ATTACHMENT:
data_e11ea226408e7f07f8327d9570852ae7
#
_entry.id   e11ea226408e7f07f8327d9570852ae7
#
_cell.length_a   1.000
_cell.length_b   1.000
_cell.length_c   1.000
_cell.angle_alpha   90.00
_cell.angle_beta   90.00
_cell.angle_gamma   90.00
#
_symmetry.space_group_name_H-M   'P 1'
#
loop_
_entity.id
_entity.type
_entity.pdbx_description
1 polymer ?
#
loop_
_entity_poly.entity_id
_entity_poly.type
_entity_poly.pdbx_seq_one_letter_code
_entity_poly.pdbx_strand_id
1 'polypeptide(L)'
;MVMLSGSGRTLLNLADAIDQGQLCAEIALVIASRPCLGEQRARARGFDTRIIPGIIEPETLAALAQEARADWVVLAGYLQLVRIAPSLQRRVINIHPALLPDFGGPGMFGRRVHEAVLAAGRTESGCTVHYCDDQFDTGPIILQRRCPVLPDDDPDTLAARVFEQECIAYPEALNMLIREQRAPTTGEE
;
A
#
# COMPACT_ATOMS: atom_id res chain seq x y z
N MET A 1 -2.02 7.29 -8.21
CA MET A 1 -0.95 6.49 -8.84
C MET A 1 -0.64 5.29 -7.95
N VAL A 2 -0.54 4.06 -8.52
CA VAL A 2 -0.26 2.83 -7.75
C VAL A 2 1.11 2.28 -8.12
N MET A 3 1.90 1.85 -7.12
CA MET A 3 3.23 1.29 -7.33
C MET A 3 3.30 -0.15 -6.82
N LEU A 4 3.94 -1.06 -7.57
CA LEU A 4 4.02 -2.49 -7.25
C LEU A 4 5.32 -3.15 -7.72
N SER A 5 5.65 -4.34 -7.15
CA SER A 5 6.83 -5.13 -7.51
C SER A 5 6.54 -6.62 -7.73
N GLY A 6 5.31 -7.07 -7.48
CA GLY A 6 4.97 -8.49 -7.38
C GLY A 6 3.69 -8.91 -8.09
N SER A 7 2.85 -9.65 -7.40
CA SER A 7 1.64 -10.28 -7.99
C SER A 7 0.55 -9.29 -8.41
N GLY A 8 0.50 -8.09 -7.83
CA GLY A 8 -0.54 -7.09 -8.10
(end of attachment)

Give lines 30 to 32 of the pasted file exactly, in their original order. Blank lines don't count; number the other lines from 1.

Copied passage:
# COMPACT_ATOMS: atom_id res chain seq x y z
N MET A 1 -2.02 7.29 -8.21
CA MET A 1 -0.95 6.49 -8.84